New Zealanders buying property from outside of Australia need to pay an additional Foreign Transfer Duty of 7-8% depending on which state the purchase is made in.
For example, the foreign duty on a $750,000 home in Queensland is $52,500, bringing the total cost up to $802,500 excluding stamp duty. Foreign duty varies by each state. There is no foreign duty in the Northern Territory.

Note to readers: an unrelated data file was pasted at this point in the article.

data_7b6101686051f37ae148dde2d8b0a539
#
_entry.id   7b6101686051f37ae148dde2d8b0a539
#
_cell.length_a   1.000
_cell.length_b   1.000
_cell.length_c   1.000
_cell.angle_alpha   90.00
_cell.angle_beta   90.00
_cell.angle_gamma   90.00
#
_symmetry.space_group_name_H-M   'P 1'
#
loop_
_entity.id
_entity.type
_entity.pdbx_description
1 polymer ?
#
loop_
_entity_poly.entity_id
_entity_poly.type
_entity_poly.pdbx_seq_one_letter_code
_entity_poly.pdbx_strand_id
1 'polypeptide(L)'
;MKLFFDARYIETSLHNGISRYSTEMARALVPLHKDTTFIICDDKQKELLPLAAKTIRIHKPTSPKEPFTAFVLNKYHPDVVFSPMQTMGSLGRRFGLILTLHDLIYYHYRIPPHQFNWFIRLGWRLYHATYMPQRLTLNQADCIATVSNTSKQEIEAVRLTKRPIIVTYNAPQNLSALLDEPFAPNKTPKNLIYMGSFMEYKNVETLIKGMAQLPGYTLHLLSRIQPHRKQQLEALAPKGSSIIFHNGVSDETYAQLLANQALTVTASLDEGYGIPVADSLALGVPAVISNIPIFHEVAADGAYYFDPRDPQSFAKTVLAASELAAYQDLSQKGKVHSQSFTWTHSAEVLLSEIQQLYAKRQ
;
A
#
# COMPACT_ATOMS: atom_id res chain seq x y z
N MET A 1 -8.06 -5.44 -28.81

Other taxes, including Capital Gains Tax and Non-Resident Withholding Tax, may be payable on property held by a foreign investor. Capital Gains tax is a tax on the profits acquired from the sale of an asset including real estate. The rate is dependent on your income. Foreign resident capital gains withholding (FRCGW) is payable on the sale of a property valued over $750,000. The tax rate is 12.5%. An accountant or tax agent can help you navigate any additional property taxes. Referenceshttps://community.ato.gov.au/s/question/a0J9s0000001FB3EAM/p00034648https://nt.gov.au/property/land/buying-and-selling-land/land-taxeshttps://visaguide.world/australia-visa/family/new-zealand-family-visa-461/https://www.ato.gov.au/Individuals/Capital-gains-tax/https://www.ato.gov.au/Individuals/Capital-gains-tax/In-detail/Foreign-resident-capital-gains-withholding/Capital-gains-withholding---Impacts-on-foreign-and-Australian-residents/https://www.ato.gov.au/individuals/super/withdrawing-and-using-your-super/first-home-super-saver-scheme/https://www.ato.gov.au/individuals/super/withdrawing-and-using-your-super/first-home-super-saver-scheme/https://www.legislation.govt.nz/act/public/2015/0053/7.0/whole.htmlhttps://www.movingtoaustralia.co.nz/https://www.revenue.nsw.gov.au/taxes-duties-levies-royalties/transfer-duty/surcharge-purchaser-duty/surcharge-for-individualshttps://www.revenuesa.sa.gov.au/stampduty/FOS